The para-amino diphenylamine obtainable pursuant to the present invention is an intermediate product in the manufacture of dyestuffs, and is in particular required in the manufacture of asymmetrical phenylene diamine derivatives, which are used as antidecredants in rubber mixtures.
The reactions are carried out in a 1 liter glass autoclave, equipped with a bottom outlet valve, a gas supply tube, a flow breaker, a vaned stirrer, and a manometer. The reaction is carried out between about 40° and about 150° C. with hydrogen pressure between about 5 and about 30 bar, for a reaction time of about 30 minutes, and with a stirring velocity of 1500 rpm. First, the autoclave is evacuated, then vented with hydrogen, and subsequently, half the solvent is added. The para-nitroso diphenylhydroxylamine, together with the catalyst, is suspended in the second half of the reaction medium and added through an inlet valve by means of hydrogen pressure. After that, the autoclave is put under hydrogen pressure and heated carefully. Depending upon the other reaction parameters, the reaction begins between about 20° and about 70° C. Additional heat is applied after the heat of reaction drops, so that the total reaction time is 30 minutes. Subsequently, the pressure is removed from the autoclave and the catalyst filtered off at a somewhat elevated temperature (about 30° to about 50° C.). If the catalyst is to be used for additional cycles, the catalyst is flushed back into the reaction space while still moist with solvent. If the catalyst is to be used only once, the still adhering solvent is washing out with a more volatile solvent, such as methanol or methylene chloride.
First the water of reaction, then the solvent, and finally the para-amino diphenylamine are obtained separately from the filtrate by means of fractional distillation. When larger quantities of para-amino diphenylamine are made, it is advisable to connect a flaker to the distillation column and in such an instance, the para-amino diphenylamine is obtained in the form of white flakes with a faintly beige cast.
The processing conditions as well as the resulting yields of para-amino diphenylamine are compiled in the following Table I. In each case, 20 grams, (93.2 mmol) of para-nitroso diphenylhydroxylamine are utilized. The following catalysts obtained from the firm Degussa are employed:
A: E1OR, palladium on carbon, palladium endowment 1% by weight.
B: E1OR, palladium on carbon, palladium endowment 5% by weight.
C: F1O3RS, platinum sulfide on carbon, platinum endowment 5% by weight.
D: E1O1RS, palladium sulfide on carbon, palladium endowment 4.88% by weight.
E: F1O1R, patinum on carbon, platinum endowment 1% by weight.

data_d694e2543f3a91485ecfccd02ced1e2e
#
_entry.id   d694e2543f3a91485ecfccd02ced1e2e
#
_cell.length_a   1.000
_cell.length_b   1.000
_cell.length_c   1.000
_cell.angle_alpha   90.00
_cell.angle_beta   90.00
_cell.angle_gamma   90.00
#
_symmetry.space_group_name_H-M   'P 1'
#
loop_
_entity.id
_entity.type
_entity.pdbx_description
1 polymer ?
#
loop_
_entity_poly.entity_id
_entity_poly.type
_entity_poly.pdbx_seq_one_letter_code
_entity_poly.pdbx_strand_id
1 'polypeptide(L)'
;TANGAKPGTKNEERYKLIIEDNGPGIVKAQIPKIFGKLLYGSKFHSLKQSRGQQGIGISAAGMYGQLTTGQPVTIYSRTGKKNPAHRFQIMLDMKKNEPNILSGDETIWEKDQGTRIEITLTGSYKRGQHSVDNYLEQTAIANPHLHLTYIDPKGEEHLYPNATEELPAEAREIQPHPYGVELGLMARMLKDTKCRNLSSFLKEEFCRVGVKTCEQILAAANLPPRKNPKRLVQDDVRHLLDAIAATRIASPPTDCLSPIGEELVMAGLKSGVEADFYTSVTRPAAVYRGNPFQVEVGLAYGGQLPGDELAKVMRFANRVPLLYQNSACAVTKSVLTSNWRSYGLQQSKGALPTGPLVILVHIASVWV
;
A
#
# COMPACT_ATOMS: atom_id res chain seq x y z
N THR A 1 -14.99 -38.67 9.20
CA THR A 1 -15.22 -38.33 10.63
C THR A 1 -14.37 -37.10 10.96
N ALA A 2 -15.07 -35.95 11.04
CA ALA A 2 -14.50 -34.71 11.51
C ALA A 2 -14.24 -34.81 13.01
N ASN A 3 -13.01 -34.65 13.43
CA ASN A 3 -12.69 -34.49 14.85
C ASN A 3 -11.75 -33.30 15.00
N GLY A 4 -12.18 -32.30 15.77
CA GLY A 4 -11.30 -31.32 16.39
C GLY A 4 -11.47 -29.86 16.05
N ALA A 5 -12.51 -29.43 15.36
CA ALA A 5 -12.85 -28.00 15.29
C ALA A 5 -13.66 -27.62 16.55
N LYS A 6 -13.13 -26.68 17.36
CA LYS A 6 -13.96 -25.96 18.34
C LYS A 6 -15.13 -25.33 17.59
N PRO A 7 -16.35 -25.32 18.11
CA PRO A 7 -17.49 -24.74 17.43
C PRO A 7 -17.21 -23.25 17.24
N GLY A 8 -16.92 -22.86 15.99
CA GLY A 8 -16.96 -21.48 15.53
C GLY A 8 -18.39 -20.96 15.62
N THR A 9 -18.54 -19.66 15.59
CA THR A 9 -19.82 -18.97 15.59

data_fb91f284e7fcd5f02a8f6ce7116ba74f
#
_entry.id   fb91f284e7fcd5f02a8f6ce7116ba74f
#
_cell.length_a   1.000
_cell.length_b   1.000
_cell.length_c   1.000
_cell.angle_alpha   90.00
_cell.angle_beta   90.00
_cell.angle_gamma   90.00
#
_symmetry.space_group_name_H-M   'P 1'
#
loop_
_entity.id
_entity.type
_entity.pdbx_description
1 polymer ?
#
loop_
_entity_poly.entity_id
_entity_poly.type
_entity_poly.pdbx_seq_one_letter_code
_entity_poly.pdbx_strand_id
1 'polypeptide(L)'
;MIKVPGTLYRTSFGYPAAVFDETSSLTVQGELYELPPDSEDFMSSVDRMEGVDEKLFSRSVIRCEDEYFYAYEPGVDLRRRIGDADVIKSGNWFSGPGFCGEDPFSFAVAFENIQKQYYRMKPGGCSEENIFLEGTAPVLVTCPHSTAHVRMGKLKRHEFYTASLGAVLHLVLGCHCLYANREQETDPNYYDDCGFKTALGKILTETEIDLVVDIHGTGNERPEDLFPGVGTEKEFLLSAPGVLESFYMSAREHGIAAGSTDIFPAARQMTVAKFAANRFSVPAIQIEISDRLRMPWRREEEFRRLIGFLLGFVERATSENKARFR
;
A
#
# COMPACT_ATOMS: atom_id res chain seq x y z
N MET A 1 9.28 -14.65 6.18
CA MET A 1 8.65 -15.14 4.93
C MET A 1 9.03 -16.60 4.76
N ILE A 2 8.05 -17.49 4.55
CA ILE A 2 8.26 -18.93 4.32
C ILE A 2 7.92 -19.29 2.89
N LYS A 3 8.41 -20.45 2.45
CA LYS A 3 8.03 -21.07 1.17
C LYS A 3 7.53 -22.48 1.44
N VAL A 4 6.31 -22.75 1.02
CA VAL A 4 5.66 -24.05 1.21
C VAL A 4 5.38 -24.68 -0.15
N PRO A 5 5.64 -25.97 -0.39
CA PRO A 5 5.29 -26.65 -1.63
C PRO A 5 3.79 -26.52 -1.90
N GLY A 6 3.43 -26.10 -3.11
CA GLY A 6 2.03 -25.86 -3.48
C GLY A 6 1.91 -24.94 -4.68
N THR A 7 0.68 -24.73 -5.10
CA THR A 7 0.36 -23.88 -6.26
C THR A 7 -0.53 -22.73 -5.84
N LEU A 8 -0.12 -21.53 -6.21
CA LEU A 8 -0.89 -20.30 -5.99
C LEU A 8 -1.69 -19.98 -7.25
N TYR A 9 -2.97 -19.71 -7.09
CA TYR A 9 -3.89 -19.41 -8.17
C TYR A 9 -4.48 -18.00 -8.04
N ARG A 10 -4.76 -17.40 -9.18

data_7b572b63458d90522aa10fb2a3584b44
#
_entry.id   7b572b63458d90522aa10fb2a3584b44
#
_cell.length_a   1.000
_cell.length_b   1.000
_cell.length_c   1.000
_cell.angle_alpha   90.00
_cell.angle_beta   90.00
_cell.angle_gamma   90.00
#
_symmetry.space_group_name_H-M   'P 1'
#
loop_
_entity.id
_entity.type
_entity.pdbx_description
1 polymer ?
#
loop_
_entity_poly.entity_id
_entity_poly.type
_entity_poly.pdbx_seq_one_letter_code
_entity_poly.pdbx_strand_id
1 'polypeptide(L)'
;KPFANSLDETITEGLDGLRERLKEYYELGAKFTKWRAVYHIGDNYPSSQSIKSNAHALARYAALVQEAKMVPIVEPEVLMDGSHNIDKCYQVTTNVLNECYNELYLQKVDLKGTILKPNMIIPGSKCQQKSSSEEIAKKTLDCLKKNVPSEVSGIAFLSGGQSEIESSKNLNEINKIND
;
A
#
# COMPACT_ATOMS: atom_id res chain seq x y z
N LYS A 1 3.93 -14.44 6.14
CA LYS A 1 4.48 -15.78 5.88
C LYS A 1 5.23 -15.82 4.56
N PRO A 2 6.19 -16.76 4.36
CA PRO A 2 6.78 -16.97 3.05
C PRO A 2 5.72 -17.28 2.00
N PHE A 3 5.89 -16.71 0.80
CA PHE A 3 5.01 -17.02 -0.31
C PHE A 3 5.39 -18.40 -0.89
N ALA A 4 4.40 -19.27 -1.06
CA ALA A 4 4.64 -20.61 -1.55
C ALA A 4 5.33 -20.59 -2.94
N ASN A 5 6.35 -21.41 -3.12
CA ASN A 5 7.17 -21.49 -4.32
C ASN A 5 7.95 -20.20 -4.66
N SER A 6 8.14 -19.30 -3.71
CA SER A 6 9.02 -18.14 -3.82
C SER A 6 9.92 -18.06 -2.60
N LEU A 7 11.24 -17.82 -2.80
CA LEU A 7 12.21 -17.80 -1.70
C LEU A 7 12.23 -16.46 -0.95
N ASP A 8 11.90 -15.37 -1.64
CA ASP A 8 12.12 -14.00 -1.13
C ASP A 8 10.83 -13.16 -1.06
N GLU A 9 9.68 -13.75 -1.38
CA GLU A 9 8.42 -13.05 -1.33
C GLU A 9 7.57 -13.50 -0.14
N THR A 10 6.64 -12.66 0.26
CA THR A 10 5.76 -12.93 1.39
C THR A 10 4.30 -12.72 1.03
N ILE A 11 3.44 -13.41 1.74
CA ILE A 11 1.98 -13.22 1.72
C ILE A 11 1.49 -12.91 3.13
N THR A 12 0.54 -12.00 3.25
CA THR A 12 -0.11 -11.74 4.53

The following abbreviations are used in the Table: NDHA=para-nitroso diphenylhydroxylamine; ADA=para-amino diphenylamine; CPPD=N-cyclohexyl-para-phenylene diamine.
The following examples, or comparative examples, are carried out in the manner described for Examples 1 through 5. The examples show the superiority of the process pursuant to the present invention, which is considerable, especially with respect to the use of catalysts with a low metal content. As palladium catalyst, use is made of the palladium-carbon catalyst E1OR of the firm Degussa, with a 1%, by weight, palladium endowment, while the nickel catalyst was Raney nickel.
TABLE I__________________________________________________________________________Catalyst Solvent % by Wt. % byExample Metal Ref. Wt. Ref. % Water Temp. Press. Convers. Yield By-prod. %No. Type to NDHA Amine to NDHA ml Ref. to NDHA °C. Bar % ADA of CPPD of__________________________________________________________________________ th.1 A 0.5 aniline 1020 200 -- 75 15 100 97.5 2.12 B 0.1 o-toluidine 724.5 150 -- 100 10 100 98.2 0.83 C 0.5 aniline 1020 200 50 125 15 100 99.2 --4 D 0.2 aniline 1020 200 75 120 15 100 97.5 0.25 E 0.5 o-toluidine 744.7 150 -- 80 10 100 96.2 3.1__________________________________________________________________________
From the data contained in Tables I and II, it is apparent that the process of the present invention is capable of producing yields from about 91 to about 99% of the theoretical yield of para-amino diphenylamine. This in contrast to the yields obtained with the same process utilizing different solvents such as acetone, methanol, isopropanol, toluene, and ethanol, which produced yields in the range from about 30 to about 80% of the theoretical yield of para-amino diphenylamine.
TABLE II__________________________________________________________________________Catalyst SolventExample % by Wt. Metal % Water % Water Temp. Press. Convers. ADANo. Type Ref. to NDHA Type ml Ref. to NDHA Ref. to NDHA °C. Bar % % of__________________________________________________________________________ th. 6* Pd/C 0.01 acetone 150 592 100 75 10 80 30 7* Pd/C 0.01 methanol 200 790 -- 100 10 30 26.5 8* Pd/C 0.01 methanol 200 790 200 100 10 65 55 9* Pd/C 0.01 isopropanol 200 785 20 125 15 50 1510* Pd/C 0.01 toluene 200 871.5 -- 100 10 20 1511* Ni 10 acetone 120 474 -- 50-150 50 45 24.512* Ni 10 ethanol 150 592 -- 85 50 30 20.513.sup.Pd/C 0.01 aniline 200 1020 -- 100 10 100 94.614.sup.Pd/C 0.01 aniline 200 1020 100 100 10 95 92.515.sup.Pd/C 0.01 o-toluidine 150 724.5 -- 100 10 95 91__________________________________________________________________________ *Denotes Comparative Example